Children often outgrow certain food allergies, so allergists usually repeat allergy testing on a yearly basis. If repeat skin testing shows a significant decrease in the size of the wheel and specific IgE testing shows a decrease in the absolute value, the likelihood of an allergic reaction to that food also decreases.
Q: What is the role of a dietician in the treatment of food allergies?
A: It is important that patients continue to meet nutritional requirements while on a restricted diet prescription. Our dietitian will conduct a complete nutrition assessment and put together a plan that will ensure proper growth (for children) and that all nutrition needs are being met. A complete 90-minute initial consultation will be done, and you will leave with an education folder filled with practical ways to implement the new diet that are specific to your or your child’s particular preferences and lifestyle. You will also receive a customized starter-shopping list that will list brands and manufacturers for foods that will replace allergenic ones that are currently in the diet. It is a systematic approach that will make transitioning to the new diet very achievable. Ongoing communication with your dietitian will be available as needed, as we understand the apprehension of making major changes in the way you or your child eats every day.
Q: What about oral desensitization for foods such as peanut?
A: There has been a lot of media attention about oral desensitization to foods. Clinical research is currently being done regarding the use of oral desensitization to certain foods, such as peanut. Although this will likely become a viable option for the treatment of food allergies once the clinical research is completed and the data analyzed, oral desensitization is still considered experimental by most board certified allergists.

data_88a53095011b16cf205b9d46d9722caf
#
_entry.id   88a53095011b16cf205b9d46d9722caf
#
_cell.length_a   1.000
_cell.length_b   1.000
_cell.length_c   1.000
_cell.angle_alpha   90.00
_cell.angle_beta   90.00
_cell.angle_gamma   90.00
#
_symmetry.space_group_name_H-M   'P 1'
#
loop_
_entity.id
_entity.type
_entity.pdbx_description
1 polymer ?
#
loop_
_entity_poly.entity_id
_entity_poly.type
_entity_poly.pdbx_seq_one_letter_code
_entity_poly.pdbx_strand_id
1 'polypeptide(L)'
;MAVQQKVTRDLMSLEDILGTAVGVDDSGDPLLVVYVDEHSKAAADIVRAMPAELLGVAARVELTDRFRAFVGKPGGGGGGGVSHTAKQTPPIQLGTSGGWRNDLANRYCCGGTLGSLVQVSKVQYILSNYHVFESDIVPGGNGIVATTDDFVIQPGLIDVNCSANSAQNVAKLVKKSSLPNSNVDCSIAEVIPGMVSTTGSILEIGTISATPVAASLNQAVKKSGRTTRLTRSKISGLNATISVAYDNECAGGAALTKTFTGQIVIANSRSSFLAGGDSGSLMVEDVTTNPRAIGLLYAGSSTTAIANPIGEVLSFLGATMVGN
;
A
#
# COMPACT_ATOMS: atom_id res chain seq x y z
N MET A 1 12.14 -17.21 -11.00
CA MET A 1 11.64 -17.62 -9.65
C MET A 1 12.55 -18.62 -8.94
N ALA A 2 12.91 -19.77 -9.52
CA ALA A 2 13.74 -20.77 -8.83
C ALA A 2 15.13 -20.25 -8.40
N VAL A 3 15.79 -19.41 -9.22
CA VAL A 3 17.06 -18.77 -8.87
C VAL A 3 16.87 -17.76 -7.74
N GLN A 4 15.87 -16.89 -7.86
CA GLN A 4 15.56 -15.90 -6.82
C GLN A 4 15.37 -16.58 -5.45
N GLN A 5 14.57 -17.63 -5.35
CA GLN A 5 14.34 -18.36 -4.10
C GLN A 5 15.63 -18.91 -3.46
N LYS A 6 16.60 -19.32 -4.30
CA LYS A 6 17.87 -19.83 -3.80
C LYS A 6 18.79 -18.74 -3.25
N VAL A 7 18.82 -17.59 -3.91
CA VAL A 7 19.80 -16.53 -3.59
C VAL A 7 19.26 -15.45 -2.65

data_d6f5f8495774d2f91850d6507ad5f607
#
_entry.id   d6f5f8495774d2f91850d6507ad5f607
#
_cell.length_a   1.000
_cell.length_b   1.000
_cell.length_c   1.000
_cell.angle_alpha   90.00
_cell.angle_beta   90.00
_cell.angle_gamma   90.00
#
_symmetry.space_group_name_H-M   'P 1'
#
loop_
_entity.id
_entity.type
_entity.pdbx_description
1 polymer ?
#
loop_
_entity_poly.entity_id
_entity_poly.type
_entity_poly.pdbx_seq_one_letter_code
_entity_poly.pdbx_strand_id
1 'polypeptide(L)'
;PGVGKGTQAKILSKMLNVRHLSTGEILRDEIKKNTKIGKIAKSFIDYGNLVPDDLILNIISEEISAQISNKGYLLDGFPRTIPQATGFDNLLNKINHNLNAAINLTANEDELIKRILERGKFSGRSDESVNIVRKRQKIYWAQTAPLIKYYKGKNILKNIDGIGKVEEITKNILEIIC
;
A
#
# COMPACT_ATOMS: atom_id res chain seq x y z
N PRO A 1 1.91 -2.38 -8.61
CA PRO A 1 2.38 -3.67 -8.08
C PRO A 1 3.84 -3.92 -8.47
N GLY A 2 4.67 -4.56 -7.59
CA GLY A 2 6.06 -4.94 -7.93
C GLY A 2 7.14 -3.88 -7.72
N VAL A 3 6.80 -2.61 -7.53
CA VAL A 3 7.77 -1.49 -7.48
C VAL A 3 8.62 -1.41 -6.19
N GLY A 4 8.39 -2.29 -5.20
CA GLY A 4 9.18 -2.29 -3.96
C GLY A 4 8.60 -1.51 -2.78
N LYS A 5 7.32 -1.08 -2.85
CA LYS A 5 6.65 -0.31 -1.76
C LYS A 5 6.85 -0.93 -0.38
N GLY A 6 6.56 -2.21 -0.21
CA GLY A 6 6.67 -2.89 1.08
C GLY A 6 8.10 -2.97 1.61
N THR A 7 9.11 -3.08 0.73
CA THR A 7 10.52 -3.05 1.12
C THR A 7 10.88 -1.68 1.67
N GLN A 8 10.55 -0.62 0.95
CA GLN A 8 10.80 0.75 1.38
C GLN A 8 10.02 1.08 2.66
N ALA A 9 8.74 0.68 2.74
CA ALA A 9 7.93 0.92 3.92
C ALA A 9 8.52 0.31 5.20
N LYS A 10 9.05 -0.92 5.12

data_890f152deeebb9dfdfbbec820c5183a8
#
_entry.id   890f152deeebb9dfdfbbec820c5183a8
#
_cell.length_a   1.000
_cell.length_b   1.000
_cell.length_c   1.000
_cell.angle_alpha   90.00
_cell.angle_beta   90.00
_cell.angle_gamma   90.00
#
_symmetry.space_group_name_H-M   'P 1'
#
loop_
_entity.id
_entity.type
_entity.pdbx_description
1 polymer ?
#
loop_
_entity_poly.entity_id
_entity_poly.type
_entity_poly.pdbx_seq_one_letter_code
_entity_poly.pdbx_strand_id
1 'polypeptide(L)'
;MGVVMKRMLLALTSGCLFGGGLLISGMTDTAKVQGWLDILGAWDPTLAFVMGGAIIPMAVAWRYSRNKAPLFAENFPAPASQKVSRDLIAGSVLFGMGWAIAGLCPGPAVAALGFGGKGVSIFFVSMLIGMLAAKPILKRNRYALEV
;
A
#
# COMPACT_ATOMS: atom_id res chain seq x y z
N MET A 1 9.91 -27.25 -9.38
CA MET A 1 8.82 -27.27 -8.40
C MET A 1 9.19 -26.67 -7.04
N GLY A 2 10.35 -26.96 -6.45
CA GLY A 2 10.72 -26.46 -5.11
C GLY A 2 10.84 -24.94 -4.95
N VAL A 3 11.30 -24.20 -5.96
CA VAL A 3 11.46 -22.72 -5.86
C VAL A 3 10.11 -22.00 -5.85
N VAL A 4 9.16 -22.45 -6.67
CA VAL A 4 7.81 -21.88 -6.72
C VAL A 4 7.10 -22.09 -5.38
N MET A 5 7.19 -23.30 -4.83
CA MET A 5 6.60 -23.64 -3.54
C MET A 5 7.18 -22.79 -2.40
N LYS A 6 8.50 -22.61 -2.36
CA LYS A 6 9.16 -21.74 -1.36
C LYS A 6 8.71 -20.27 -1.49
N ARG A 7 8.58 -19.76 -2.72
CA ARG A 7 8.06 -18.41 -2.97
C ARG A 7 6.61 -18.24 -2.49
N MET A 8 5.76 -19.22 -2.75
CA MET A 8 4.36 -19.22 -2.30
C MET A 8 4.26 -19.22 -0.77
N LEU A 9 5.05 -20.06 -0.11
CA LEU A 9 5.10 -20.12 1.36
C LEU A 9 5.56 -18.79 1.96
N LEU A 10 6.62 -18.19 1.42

We at the Food Allergy Center of Plano will not perform oral desensitization outside of a clinical research setting until the clinical research is completed and standardized protocols are devised. We are unwilling to jeopardize the legitimate research being conducted in the field of oral desensitization by risking an adverse patient reaction with a non-standardized and unapproved treatment protocol. This is the general consensus of board certified allergists.
Q: What types of reactions do people with food allergies get?
A: Typical reactions to food allergies include hives, swelling, shortness of breath, wheezing, abdominal pain, and sensation of throat closure. Severe reactions that include two or more organ systems, such a hives (skin) and shortness of breath (lungs) are called anaphylactic reactions that require immediate treatment with intramuscular epinephrine, such as an EpiPen.
Q: What should a patient do if they accidently eat food to which they are allergic?
A: The first step in accidental exposure to an allergic food is to take an antihistamine. In many circumstances, this might be enough to prevent the development of a severe, anaphylactic reaction. Benadryl is probably the best choice, but any available antihistamine should be used.
Patients with food allergies are prescribed an EpiPen for use in the event of a severe, life threatening allergic reaction to food. Severe reactions included swelling, wheezing, shortness of breath, and sensation of throat closure. Patients will receive detailed instruction in the use of the EpiPen, so if the need to use it arises, the patient is prepared.
If a severe reaction occurs, emergency medical attention should be sought, but there should be no hesitation to use the EpiPen. The most common cause of death in a severe food allergy reaction is hesitancy in using the EpiPen.